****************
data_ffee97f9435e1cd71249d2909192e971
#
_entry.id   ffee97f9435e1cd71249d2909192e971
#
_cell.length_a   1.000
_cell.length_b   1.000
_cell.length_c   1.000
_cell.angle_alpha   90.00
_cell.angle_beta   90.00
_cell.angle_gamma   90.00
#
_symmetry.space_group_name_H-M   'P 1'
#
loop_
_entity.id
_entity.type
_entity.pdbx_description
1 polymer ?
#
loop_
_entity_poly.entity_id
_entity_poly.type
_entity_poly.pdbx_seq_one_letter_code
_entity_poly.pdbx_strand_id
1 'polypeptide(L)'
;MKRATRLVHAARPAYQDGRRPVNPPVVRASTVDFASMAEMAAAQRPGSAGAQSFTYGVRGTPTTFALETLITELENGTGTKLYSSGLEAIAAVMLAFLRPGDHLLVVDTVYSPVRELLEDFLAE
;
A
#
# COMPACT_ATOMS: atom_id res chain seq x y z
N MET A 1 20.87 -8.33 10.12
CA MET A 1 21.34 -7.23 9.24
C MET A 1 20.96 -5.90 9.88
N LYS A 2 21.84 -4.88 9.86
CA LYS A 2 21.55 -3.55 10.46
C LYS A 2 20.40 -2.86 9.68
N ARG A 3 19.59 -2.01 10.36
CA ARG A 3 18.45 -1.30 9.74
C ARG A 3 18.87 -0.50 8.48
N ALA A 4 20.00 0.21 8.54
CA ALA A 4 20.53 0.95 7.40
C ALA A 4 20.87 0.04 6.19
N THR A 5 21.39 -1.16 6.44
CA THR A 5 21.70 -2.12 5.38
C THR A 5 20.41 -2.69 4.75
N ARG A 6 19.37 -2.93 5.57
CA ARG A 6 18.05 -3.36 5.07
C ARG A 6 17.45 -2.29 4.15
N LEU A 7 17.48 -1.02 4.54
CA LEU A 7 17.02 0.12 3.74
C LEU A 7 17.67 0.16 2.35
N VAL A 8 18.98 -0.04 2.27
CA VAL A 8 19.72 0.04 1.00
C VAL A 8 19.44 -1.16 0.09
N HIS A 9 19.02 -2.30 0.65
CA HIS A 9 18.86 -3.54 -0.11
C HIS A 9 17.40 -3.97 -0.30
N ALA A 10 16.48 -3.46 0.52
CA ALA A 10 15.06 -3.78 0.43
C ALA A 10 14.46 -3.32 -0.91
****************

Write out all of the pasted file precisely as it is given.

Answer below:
data_ffee97f9435e1cd71249d2909192e971
#
_entry.id   ffee97f9435e1cd71249d2909192e971
#
_cell.length_a   1.000
_cell.length_b   1.000
_cell.length_c   1.000
_cell.angle_alpha   90.00
_cell.angle_beta   90.00
_cell.angle_gamma   90.00
#
_symmetry.space_group_name_H-M   'P 1'
#
loop_
_entity.id
_entity.type
_entity.pdbx_description
1 polymer ?
#
loop_
_entity_poly.entity_id
_entity_poly.type
_entity_poly.pdbx_seq_one_letter_code
_entity_poly.pdbx_strand_id
1 'polypeptide(L)'
;MKRATRLVHAARPAYQDGRRPVNPPVVRASTVDFASMAEMAAAQRPGSAGAQSFTYGVRGTPTTFALETLITELENGTGTKLYSSGLEAIAAVMLAFLRPGDHLLVVDTVYSPVRELLEDFLAE
;
A
#
# COMPACT_ATOMS: atom_id res chain seq x y z
N MET A 1 20.87 -8.33 10.12
CA MET A 1 21.34 -7.23 9.24
C MET A 1 20.96 -5.90 9.88
N LYS A 2 21.84 -4.88 9.86
CA LYS A 2 21.55 -3.55 10.46
C LYS A 2 20.40 -2.86 9.68
N ARG A 3 19.59 -2.01 10.36
CA ARG A 3 18.45 -1.30 9.74
C ARG A 3 18.87 -0.50 8.48
N ALA A 4 20.00 0.21 8.54
CA ALA A 4 20.53 0.95 7.40
C ALA A 4 20.87 0.04 6.19
N THR A 5 21.39 -1.16 6.44
CA THR A 5 21.70 -2.12 5.38
C THR A 5 20.41 -2.69 4.75
N ARG A 6 19.37 -2.93 5.57
CA ARG A 6 18.05 -3.36 5.07
C ARG A 6 17.45 -2.29 4.15
N LEU A 7 17.48 -1.02 4.54
CA LEU A 7 17.02 0.12 3.74
C LEU A 7 17.67 0.16 2.35
N VAL A 8 18.98 -0.04 2.27
CA VAL A 8 19.72 0.04 1.00
C VAL A 8 19.44 -1.16 0.09
N HIS A 9 19.02 -2.30 0.65
CA HIS A 9 18.86 -3.54 -0.11
C HIS A 9 17.40 -3.97 -0.30
N ALA A 10 16.48 -3.46 0.52
CA ALA A 10 15.06 -3.78 0.43
C ALA A 10 14.46 -3.32 -0.91